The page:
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Chaplain (Capt.) Paul Acton of the Canadian army elevates the host during Saturday night Mass at Fraise Chapel in Kandahar, Afghanistan.
Chaplain (Capt.) Paul Acton of the Canadian army elevates the host during Saturday night Mass at Fraise Chapel in Kandahar, Afghanistan. (Jason Chudy / S&S)

KANDAHAR, Afghanistan — Evening Mass at Fraise Chapel wasn’t celebrated any differently than on other Saturday nights.

But instead of a U.S. military priest conducting the service, Canadian army Chaplain (Capt.) Paul Acton ministered to the small group of Catholics.

Though this was his first Mass in Kandahar, he’ll become a familiar site at the wooden-framed and tin-roofed chapel in the next few months, conducting services for Catholics of the various nations making up the base’s military contingent and civilian work force.

“Catholic means universal,” said Acton, who’s been an Army chaplain — “padre” to his fellow soldiers — for 14 years of active and reserve service.

“In the Canadian chaplaincy we’re used to working in an international setting and also working in an ecumenical setting,” he said.

Ecumenical is defined as both relating to the worldwide Christian church and establishing and promoting unity among churches and religions.

The Canadian army is deploying about 250 soldiers to the Kandahar area and will soon take over the Provincial Reconstruction Team from U.S. forces.

Acton is part of the Joint Signals Regiment from Kingston, Ontario, which typically is one of the first units to deploy to an area, setting up communications and preparing for a larger group of soldiers.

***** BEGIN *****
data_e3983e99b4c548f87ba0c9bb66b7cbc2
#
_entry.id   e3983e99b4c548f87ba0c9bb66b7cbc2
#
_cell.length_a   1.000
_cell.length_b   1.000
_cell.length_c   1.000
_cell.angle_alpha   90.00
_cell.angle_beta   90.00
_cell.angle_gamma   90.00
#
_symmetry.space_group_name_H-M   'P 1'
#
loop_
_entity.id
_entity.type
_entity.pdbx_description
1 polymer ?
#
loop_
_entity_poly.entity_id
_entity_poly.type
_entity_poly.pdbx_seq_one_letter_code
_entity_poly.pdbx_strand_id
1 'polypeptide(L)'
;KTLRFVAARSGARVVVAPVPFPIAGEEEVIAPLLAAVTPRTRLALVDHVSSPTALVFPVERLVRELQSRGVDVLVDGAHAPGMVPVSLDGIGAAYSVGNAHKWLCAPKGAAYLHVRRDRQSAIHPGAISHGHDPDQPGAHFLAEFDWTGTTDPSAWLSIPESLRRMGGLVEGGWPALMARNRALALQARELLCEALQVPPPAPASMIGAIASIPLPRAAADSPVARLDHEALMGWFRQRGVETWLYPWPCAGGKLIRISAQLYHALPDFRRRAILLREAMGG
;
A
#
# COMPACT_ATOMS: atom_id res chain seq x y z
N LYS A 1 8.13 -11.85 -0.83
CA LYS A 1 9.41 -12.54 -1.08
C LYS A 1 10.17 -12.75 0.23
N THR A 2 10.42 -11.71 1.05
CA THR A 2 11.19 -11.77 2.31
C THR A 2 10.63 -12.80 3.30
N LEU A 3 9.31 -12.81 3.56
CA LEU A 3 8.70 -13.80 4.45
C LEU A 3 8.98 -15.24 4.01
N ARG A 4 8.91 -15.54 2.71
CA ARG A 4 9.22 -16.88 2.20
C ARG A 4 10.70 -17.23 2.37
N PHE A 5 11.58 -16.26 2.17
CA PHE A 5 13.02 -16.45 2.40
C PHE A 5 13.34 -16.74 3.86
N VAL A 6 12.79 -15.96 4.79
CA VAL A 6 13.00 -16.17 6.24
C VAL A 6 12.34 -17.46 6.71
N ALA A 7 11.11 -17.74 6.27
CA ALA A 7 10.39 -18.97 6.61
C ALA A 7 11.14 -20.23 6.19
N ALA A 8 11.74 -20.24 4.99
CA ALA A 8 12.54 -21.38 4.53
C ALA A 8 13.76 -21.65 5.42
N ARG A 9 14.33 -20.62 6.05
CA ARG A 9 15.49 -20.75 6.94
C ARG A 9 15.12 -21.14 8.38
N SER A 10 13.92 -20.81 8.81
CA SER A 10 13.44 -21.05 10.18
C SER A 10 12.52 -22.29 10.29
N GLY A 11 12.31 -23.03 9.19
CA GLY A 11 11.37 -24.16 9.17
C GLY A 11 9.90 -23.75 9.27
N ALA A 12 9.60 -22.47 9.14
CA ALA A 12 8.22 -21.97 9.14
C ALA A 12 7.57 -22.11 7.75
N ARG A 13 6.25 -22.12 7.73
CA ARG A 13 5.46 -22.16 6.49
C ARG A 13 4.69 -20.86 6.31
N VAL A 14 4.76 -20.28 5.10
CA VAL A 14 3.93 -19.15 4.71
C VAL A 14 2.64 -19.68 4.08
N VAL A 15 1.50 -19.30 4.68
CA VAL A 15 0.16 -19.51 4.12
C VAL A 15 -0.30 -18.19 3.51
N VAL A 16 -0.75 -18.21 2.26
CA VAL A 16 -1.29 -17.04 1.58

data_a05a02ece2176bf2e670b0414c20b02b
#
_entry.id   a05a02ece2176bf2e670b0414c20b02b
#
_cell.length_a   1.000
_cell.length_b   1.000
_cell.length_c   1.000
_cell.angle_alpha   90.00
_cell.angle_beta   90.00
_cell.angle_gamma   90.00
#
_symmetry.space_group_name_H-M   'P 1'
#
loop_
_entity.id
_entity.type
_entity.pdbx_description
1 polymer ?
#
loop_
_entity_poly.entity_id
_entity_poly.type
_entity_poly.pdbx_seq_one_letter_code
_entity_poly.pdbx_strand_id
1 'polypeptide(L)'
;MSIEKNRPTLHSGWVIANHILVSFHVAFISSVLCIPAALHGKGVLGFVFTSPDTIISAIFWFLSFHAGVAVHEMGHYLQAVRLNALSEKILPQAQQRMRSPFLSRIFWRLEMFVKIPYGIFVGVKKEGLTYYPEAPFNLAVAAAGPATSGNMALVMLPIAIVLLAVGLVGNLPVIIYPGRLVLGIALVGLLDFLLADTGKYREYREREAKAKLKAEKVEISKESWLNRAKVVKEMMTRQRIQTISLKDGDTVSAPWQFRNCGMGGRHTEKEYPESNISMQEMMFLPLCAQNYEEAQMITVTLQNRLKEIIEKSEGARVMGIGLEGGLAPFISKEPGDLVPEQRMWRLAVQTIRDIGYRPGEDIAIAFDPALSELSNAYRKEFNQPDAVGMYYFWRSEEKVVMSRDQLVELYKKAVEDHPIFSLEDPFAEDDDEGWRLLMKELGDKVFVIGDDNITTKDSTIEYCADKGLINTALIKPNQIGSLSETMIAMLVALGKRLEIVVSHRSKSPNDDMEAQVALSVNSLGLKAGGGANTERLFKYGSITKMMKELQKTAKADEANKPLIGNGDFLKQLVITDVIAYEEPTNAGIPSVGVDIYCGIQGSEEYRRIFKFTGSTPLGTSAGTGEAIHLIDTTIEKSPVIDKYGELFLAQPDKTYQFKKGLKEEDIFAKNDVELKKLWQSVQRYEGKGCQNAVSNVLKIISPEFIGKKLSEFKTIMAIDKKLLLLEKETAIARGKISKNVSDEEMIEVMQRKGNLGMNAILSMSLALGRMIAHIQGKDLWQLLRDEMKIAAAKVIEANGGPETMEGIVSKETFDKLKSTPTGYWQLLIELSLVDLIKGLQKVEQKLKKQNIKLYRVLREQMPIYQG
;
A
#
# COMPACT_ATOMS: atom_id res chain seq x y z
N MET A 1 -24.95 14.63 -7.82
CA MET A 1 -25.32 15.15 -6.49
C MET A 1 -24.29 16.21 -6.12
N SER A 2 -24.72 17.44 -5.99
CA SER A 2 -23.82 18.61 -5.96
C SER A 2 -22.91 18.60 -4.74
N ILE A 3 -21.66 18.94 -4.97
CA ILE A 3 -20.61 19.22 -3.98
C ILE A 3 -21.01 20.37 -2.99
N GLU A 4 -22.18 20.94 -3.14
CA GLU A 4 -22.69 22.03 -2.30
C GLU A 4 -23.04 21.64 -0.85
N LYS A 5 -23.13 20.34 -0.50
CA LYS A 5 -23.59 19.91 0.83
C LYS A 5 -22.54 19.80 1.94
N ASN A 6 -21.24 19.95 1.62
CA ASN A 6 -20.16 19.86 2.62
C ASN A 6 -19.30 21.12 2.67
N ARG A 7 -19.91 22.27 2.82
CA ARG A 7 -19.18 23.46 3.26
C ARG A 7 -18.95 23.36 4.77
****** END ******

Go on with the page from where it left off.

Once the bulk of the 250 soldiers arrives and starts operating, he’ll be splitting his ministering between the Kandahar Airfield and the PRT.

“It’s very important to be with the troops, where they are,” said Acton. “You go wherever they go. A chaplain shouldn’t sit in his office and wait for someone to come in with their problems.

“A lot of this ministry is a ‘ministry of presence.’ ”

Acton’s presence should become a familiar sight to the various nations making up the Kandahar congregation.

“This, in my opinion, is the best way to be a priest,” he said. ‘[Working with] the military is absolutely fantastic.”

He arrived about a week ago and will be in Afghanistan for the next few months, sharing the responsibilities of celebrating Mass with U.S. Army chaplains.

“This is a privilege for me,” he said. “The American chaplains were very welcoming and helpful and invited me to participate fully in the life of the congregation.”

After Saturday’s Mass, congregation members filed past Acton, shaking his hand and passing along their greetings. A few Canadian soldiers attended the service along with nearly a dozen U.S. military members and a handful of civilian base workers.

Outside, soldiers said that the priest’s home country doesn’t matter. Rather, it’s the Mass that’s important.

“The religion’s the same, no matter what,” Staff Sgt. Kenneth Cruz said.

“I didn’t even notice he was Canadian,” added Cruz, who is with Headquarters and Service Battery, 3rd Battalion, 319th Airborne Field Artillery Regiment of the 82nd Airborne.

“It doesn’t matter to me [where he’s from],” said 1st Lt. David Fedor, Company B, 1st Battalion, 508th Parachute Infantry Regiment of the 173rd Airborne Brigade, “as long as he’s genuine about what he’s preaching. That’s all I care about.”

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